Any non-U.K. resident owner who makes a disposal of a U.K. residential property interest will be required to deliver a tax return within 30 days of completion of the disposal. Now that the return has been published by the U.K. tax authority, HM Revenue & Customs (HMRC), we can confirm that the return will be submitted online. The guidance HMRC has recently issued covers a number of areas, which we highlight in this report.
The U.K. tax authority, HM Revenue & Customs (HMRC), has made available online the return of information due when a property owner disposes of a U.K. residential property interest.1 In addition, further guidance has been issued.2
Even where an individual’s tax affairs are dealt with under the U.K. self-assessment system, a return needs to be filed with HMRC giving details of the sale of the property within 30 days of completion of the disposal. This is known as a Non-Resident CGT (NRCGT) return. If the individual is not within self-assessment, any tax due on the disposal also needs to be paid within this time limit.
It is important that individuals understand the information which is required for the NRCGT return and understand the consequences of not filing or paying the tax within the deadline. In addition, the position of who is ultimately responsible for any tax due under assignment or tax equalization policies should be made clear to all individuals currently on or about to commence an assignment.
We reported in GMS Flash Alert 2015-049 (PDF 84.8 KB) (7 April 2015) that updated legislation had been published on gains made by non-U.K. residents on the sale of U.K. residential property. From 6 April 2015, any non-U.K. owner making a disposal of a U.K. residential property interest is required to make a return to HMRC, and may also need to pay the capital gains tax (CGT) due, within 30 days of conveyance of the property.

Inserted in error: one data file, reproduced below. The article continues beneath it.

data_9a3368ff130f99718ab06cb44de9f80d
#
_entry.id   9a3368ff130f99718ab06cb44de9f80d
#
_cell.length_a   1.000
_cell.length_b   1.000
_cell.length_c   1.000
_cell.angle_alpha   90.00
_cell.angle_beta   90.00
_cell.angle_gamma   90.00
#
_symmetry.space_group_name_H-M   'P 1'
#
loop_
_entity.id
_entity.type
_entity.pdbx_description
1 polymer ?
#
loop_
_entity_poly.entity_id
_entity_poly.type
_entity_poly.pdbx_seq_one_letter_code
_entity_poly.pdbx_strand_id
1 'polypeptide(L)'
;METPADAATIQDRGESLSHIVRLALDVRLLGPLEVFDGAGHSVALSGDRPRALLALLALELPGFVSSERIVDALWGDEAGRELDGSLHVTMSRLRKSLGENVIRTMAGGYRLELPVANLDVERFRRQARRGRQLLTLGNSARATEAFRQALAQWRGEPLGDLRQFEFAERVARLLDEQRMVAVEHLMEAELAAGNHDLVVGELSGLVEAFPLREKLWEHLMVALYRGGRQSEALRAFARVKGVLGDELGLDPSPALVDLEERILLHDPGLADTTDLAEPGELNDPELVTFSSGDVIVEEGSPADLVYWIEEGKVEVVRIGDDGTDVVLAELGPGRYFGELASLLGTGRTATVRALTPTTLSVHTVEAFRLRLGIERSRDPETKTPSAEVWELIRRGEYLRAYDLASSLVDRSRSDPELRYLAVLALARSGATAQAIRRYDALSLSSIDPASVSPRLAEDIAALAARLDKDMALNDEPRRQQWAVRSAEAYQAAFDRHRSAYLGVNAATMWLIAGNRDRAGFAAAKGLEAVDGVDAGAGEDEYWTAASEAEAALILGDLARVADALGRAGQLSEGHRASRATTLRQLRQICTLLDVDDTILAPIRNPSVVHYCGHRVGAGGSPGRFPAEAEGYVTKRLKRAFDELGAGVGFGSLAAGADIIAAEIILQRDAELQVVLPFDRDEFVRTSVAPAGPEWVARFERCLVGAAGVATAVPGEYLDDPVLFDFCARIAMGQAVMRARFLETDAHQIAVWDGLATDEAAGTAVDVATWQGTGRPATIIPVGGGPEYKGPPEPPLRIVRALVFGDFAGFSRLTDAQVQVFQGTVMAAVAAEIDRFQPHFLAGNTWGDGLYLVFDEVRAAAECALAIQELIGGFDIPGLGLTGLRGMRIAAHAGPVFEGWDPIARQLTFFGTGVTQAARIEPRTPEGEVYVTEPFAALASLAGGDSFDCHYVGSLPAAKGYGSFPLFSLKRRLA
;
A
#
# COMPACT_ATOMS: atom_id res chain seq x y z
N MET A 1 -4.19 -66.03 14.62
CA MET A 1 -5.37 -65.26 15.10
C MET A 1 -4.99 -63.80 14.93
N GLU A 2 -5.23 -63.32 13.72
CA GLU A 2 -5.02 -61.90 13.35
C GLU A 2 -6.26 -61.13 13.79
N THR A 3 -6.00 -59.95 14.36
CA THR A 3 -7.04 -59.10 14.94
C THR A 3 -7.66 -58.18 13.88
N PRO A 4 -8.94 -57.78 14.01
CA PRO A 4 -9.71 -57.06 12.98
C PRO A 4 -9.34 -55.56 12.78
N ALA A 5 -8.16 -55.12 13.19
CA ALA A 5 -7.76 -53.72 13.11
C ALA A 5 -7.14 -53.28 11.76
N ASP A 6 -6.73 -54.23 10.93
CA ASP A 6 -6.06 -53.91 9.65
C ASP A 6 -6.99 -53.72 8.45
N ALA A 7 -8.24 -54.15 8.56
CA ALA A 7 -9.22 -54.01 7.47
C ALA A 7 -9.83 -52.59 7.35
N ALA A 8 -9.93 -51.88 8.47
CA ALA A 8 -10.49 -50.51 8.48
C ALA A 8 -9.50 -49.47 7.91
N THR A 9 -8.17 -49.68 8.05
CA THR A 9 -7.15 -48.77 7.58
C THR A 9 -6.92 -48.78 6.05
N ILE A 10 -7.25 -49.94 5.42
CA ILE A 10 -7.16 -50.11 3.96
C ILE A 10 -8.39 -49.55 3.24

As mentioned above, any non-U.K. resident owner who makes a disposal of a U.K. residential property interest will be required to deliver a tax return to HMRC within 30 days of completion of the disposal.
Now that the return has been published by HMRC we can confirm that the return will be submitted online. The return needs to include details of the person making the disposal, the property disposed of, any exemptions or reliefs (including Principal Private Residence (PPR) relief) being claimed, and any elections to use one of the alternative methods of calculating the post-6 April 2015 element of the gain or loss on disposal.
A computation of the gain or loss is also required, and can either be included in the form (using the other information boxes) or sent by e-mail. It is also possible to nominate an agent to deal with HMRC specifically about the NRCGT return through the online submission.
The NRCGT return must be filed whether a gain or a loss has been made, and whether any tax is due at that time. The online form also states that a separate NRCGT return is required for each disposal of a property.
The fact that the NRCGT form says a return must be completed for each disposal appears to be inconsistent with new legislation. KPMG LLP (U.K.) will be raising this with HMRC. If there are any changes to this position, we will endeavour to inform Flash Alert readers.
The return requires an individual to enter an amount of non-resident CGT due. However, the legislation states individuals within self-assessment do not need to assess the CGT payable until their tax return is filed. To be considered within self-assessment, the individual ought to have received a notice to file a Tax Return for the year of disposal or the previous year.